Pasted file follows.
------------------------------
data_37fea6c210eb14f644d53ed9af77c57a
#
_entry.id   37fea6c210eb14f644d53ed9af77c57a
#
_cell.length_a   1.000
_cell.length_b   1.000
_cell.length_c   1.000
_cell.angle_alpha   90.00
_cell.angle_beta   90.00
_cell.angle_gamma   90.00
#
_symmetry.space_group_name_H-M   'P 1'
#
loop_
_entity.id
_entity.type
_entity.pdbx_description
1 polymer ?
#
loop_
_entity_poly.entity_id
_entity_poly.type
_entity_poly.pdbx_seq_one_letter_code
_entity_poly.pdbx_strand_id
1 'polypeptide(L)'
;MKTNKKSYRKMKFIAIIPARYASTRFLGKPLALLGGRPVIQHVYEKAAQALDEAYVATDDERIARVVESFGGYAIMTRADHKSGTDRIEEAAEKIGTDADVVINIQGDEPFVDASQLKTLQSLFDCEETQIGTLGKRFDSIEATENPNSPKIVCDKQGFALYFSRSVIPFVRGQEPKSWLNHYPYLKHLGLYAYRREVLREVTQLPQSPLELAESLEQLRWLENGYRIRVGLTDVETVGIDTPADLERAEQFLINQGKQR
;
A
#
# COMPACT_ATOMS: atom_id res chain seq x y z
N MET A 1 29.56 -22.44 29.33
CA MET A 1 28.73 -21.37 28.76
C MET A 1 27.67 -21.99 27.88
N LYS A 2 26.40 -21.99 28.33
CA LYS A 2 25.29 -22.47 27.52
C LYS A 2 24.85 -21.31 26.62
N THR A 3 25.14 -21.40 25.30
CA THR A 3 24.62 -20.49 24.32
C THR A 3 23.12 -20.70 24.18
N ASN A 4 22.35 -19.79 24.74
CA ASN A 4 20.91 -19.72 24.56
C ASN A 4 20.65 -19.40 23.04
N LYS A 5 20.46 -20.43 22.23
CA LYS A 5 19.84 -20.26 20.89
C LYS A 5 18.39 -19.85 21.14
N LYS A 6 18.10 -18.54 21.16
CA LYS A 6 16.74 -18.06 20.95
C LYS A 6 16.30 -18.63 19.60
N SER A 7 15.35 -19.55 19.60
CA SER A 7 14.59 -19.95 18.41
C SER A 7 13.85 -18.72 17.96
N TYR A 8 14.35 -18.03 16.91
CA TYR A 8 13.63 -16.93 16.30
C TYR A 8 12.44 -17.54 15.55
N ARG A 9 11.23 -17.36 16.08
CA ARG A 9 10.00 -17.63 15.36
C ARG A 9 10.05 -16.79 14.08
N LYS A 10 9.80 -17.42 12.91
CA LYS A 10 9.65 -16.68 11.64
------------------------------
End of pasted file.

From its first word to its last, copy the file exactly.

data_37fea6c210eb14f644d53ed9af77c57a
#
_entry.id   37fea6c210eb14f644d53ed9af77c57a
#
_cell.length_a   1.000
_cell.length_b   1.000
_cell.length_c   1.000
_cell.angle_alpha   90.00
_cell.angle_beta   90.00
_cell.angle_gamma   90.00
#
_symmetry.space_group_name_H-M   'P 1'
#
loop_
_entity.id
_entity.type
_entity.pdbx_description
1 polymer ?
#
loop_
_entity_poly.entity_id
_entity_poly.type
_entity_poly.pdbx_seq_one_letter_code
_entity_poly.pdbx_strand_id
1 'polypeptide(L)'
;MKTNKKSYRKMKFIAIIPARYASTRFLGKPLALLGGRPVIQHVYEKAAQALDEAYVATDDERIARVVESFGGYAIMTRADHKSGTDRIEEAAEKIGTDADVVINIQGDEPFVDASQLKTLQSLFDCEETQIGTLGKRFDSIEATENPNSPKIVCDKQGFALYFSRSVIPFVRGQEPKSWLNHYPYLKHLGLYAYRREVLREVTQLPQSPLELAESLEQLRWLENGYRIRVGLTDVETVGIDTPADLERAEQFLINQGKQR
;
A
#
# COMPACT_ATOMS: atom_id res chain seq x y z
N MET A 1 29.56 -22.44 29.33
CA MET A 1 28.73 -21.37 28.76
C MET A 1 27.67 -21.99 27.88
N LYS A 2 26.40 -21.99 28.33
CA LYS A 2 25.29 -22.47 27.52
C LYS A 2 24.85 -21.31 26.62
N THR A 3 25.14 -21.40 25.30
CA THR A 3 24.62 -20.49 24.32
C THR A 3 23.12 -20.70 24.18
N ASN A 4 22.35 -19.79 24.74
CA ASN A 4 20.91 -19.72 24.56
C ASN A 4 20.65 -19.40 23.04
N LYS A 5 20.46 -20.43 22.23
CA LYS A 5 19.84 -20.26 20.89
C LYS A 5 18.39 -19.85 21.14
N LYS A 6 18.10 -18.54 21.16
CA LYS A 6 16.74 -18.06 20.95
C LYS A 6 16.30 -18.63 19.60
N SER A 7 15.35 -19.55 19.60
CA SER A 7 14.59 -19.95 18.41
C SER A 7 13.85 -18.72 17.96
N TYR A 8 14.35 -18.03 16.91
CA TYR A 8 13.63 -16.93 16.30
C TYR A 8 12.44 -17.54 15.55
N ARG A 9 11.23 -17.36 16.08
CA ARG A 9 10.00 -17.63 15.36
C ARG A 9 10.05 -16.79 14.08
N LYS A 10 9.80 -17.42 12.91
CA LYS A 10 9.65 -16.68 11.64